HLAC highlights awareness industry best practice in sterility and safety

6 February 2020

NORTH AMERICA

The Healthcare Laundry Accreditation Council (HLAC) has reminded hospitals whose personnel and patients seek reassurance that compliance with its Standards for laundering the gowns and textiles with which they have daily contact contributes to the protection of public health.

The message comes as hospital and health care professionals expressed renewed concern about the sterility and safety of disposable surgical gowns following the recent voluntary recall of AAMI Level 3 surgical gowns manufactured at unauthorized sites in China. On January 30, the recall was extended to include procedure packs that contained the gowns and that had been kept on voluntary hold since the announcement of the initial recall.

These events have heightened the industry's awareness of the need for strict risk management in ensuring the safety of operating room gowns and other hospital textiles and sparked calls for increased vigilance in this fundamental of patient health, said HLAC.

“A site investigation of the unauthorized manufacturer found open windows, a door that was not properly secured, food within the production area, and inadequate facilities for washing hands,” said HLAC president Linda McCurdy.

“Each of these conditions introduces the risk of exposure to bacteria or the growth of other organic matter that could become deadly in an operating room. Conversely, reusable gowns that are processed in an HLAC accredited laundry must comply with standards created to eliminate these risks.

“As a further safeguard that’s easily implemented because they are local, these processing facilities are subject to unannounced inspections by infection prevention and other hospital officials. Hospitals and other medical institutions that partner with accredited laundries can offer credible reassurance to their staff and patients that the recent recall is no barometer of healthcare textile safety perils in their operating rooms or on their premises.”

HLAC reminds healthcare professionals and the public that:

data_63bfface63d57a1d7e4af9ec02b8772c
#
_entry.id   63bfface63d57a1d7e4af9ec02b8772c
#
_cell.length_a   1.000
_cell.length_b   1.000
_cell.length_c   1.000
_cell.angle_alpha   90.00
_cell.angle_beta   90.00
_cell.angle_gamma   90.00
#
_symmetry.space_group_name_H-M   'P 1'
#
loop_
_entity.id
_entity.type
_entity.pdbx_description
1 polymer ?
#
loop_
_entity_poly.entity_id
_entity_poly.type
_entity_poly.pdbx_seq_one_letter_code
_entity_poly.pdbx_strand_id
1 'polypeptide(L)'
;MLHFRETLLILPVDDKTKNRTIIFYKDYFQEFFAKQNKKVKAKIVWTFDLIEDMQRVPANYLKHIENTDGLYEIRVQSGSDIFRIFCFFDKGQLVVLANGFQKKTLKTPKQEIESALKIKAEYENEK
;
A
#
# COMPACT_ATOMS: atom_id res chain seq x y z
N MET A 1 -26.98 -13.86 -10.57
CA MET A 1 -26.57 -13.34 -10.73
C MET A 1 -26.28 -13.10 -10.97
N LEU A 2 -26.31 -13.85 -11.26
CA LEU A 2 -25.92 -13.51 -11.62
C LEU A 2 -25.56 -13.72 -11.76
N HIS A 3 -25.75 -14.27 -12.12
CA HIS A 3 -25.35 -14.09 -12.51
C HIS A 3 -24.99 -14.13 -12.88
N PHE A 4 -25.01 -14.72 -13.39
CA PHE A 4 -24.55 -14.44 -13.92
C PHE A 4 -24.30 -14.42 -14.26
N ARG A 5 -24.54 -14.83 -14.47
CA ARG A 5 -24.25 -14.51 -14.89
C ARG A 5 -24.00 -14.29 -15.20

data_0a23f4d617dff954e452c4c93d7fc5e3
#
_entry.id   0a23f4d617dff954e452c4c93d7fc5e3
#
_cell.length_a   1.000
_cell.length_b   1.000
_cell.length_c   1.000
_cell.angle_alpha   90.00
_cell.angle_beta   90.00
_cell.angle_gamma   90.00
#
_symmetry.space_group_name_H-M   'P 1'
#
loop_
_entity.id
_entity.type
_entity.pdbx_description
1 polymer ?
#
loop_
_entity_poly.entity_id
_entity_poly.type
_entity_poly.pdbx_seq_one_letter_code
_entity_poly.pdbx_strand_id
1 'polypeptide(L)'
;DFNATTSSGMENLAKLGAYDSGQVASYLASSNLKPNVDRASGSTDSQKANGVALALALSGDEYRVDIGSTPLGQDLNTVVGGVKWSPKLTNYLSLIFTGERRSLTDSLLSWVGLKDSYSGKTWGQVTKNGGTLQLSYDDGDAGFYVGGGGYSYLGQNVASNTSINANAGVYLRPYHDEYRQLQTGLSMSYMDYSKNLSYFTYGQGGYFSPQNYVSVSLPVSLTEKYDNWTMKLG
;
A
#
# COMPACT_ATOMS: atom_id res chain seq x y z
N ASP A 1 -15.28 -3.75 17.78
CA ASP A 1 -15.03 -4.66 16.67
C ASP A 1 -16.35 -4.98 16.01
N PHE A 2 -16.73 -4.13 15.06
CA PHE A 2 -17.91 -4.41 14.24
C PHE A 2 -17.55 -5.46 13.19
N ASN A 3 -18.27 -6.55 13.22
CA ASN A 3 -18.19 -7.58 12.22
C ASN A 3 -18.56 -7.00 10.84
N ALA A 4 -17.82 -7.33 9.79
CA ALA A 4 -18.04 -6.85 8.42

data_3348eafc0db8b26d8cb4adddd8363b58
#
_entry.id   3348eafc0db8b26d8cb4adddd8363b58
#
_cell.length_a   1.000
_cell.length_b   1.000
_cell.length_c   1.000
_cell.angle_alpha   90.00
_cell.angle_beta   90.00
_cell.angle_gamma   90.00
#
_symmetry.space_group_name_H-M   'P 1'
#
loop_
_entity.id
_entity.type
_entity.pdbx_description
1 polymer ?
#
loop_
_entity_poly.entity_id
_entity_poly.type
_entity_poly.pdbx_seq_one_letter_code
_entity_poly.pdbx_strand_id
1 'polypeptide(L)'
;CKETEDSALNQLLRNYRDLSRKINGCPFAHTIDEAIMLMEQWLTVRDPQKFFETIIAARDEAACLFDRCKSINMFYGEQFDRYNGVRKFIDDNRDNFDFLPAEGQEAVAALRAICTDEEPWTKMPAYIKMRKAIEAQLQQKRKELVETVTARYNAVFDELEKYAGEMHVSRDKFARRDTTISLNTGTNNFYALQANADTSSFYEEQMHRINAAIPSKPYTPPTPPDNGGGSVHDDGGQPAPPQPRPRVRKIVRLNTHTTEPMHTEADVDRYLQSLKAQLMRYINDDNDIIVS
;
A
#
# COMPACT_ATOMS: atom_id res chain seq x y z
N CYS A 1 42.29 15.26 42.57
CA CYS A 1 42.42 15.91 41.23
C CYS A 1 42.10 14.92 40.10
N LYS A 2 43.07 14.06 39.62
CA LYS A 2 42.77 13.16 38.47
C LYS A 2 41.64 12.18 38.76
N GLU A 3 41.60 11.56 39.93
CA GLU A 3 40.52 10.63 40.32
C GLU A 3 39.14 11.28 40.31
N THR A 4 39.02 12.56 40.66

• Reusable surgical gowns are subject to a two-part cleaning process: first, they are laundered to established infection prevention standards, and then they are sterilized in a healthcare laundry’s or the surgical centre’s or hospital’s own pack-room. Local processing facilitates inspections that ensure compliance with best practices, fosters open communication with processing staff, and promotes the transparency that is essential to sustain, reliable performance.
  • The organization notes that in addition to offering the highest calibre of assurance on safety and public health concerns, reusable surgical gowns provide employment to workers in hospitals' and surgical centres’ own communities. As a result, those medical facilities play an active role in supporting the local economy.
  • Their social welfare benefits extend to reducing the waste that is associated with climate change concerns. Single-use gowns must be disposed of as regulated medical waste. A 2015 study published by Lac-Mac reported that adopting reusable rather than disposable textiles “can reduce surgical waste by an average of 65%.”
  • Reusable surgical gowns also outperform disposables as measured by several criteria. In a 2010 study conducted at two large hospitals in Washington, DC, Conrardy et al. found that 86% of surgeons and surgical technologists rated reusable gowns as superior in comfort, and 87% rated them superior in ease of use. Only 6% of participants stated a preference for disposable gowns.

 



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